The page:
Local projects to benefit from Assets Recovery Community Scheme

Launch of ARCS
The Department of Justice has announced the allocation of over £1.8 million of funding under the Assets Recovery Community Scheme. Pictured (l to r) are Tim Mairs, PSNI; Julie Wilson and Anthony Harbinson, Department of Justice, at a launch inviting organisations to apply for a share of the fund to help in crime prevention or help reduce the fear of crime in the community.

THE Department of Justice has announced the allocation of over £1.8 million of funding under the Assets Recovery Community Scheme (ARCS) to projects aimed at tackling crime and the fear of crime across Northern Ireland.

This takes the total funding support through ARCS to over £5 million since the scheme began in 2012.

The ARCS budget comes from the payment of criminal confiscation orders collected by the courts.

For the first time bids could be made for longer term initiatives up to 31 March 2021. The £1.8 million allocation runs from Dec 2018 to March 2021.

Anthony Harbinson, Director of Safer Communities Department of Justice, said: “I am delighted to announce funding for 50 projects. ARCS funding underpins the Department’s commitment to keeping communities safe, to reducing crime and the fear of crime, and to addressing the underlying causes of offending behaviour.

“The support available through this scheme is the result of the successful prosecution and convictions of criminals. This money will make a real difference in supporting people who want to work for the good of their community.”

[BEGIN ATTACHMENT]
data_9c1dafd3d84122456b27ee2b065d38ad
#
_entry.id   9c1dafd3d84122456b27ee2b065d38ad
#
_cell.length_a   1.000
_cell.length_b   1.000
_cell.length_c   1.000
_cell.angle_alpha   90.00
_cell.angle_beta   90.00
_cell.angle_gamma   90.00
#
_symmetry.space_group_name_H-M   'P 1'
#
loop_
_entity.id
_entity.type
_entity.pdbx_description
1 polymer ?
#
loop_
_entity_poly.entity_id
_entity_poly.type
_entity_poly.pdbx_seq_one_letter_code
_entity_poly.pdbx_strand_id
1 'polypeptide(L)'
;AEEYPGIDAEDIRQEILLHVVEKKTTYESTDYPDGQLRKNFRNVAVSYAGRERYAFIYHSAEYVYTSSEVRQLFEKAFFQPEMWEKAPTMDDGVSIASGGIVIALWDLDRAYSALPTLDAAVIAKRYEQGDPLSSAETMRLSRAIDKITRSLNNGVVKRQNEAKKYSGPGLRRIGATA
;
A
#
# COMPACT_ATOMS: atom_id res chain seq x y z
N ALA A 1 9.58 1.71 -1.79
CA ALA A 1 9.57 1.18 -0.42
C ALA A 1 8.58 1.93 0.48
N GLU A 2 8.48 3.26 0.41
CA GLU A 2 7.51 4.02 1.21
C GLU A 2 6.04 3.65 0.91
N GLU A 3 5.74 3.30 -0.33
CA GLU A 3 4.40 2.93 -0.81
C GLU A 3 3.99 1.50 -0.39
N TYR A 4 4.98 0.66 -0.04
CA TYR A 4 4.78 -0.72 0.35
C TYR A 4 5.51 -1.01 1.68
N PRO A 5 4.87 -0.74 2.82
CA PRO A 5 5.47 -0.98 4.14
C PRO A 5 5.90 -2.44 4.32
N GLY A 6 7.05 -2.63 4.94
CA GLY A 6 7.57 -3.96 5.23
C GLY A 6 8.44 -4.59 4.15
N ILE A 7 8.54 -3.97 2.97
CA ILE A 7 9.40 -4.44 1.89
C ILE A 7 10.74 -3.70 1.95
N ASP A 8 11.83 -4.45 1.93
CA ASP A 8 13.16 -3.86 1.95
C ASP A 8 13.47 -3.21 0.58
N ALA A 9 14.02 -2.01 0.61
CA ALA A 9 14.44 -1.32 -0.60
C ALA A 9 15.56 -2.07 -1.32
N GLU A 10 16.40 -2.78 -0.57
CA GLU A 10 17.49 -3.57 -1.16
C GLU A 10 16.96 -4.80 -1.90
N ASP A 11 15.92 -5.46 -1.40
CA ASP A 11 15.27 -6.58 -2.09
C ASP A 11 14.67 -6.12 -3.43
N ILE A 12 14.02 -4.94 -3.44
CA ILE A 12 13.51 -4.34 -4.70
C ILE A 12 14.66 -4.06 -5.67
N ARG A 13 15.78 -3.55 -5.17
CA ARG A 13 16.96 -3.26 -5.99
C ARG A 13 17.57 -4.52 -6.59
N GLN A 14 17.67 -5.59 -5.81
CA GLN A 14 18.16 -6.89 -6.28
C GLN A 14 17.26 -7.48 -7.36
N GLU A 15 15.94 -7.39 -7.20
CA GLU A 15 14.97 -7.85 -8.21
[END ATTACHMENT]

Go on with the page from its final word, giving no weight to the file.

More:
Public sector bodies and voluntary and community sector organisations were invited to bid for a share of the fund.

Applicants were required to demonstrate how their proposals would meet the essential ARCS criteria of preventing crime or reducing the fear of crime and how they would directly benefit victims, communities or the environment.

The 50 ARCS projects will help to address a range of issues in support of individuals, families, young people, older people and wider communities across Northern Ireland.

Projects include educating older people about scams, support for offenders, training and mentoring programmes for young people and people with addictions, interventions and diversionary activities for young people and support for law enforcement to deliver community safety awareness and help people feel safer in their homes.

There were 187 applications received for the limited pot of funding.

Some of the groups which were successful included:

  • Mid & East Antrim Agewell Partnership (MEAAP) MEAAP Friends Against Scams
    Campaign – Create local business SCAM champions and identify and support
    older people at risk of falling victim to scams. £21,844.
  • Vineyard Compassion Link to Work Supervised work placements and mentoring for NI Prison Service and Probation Board NI referrals. £93,188.
  • The ConservationVolunteers Probation Men’s Shed in Coleraine Training and practical conservation work for Probation Board clients, where other work placements are not suitable – prevent re-offending by offering skills development, sense of being valued  and increasing confidence. £4,400.


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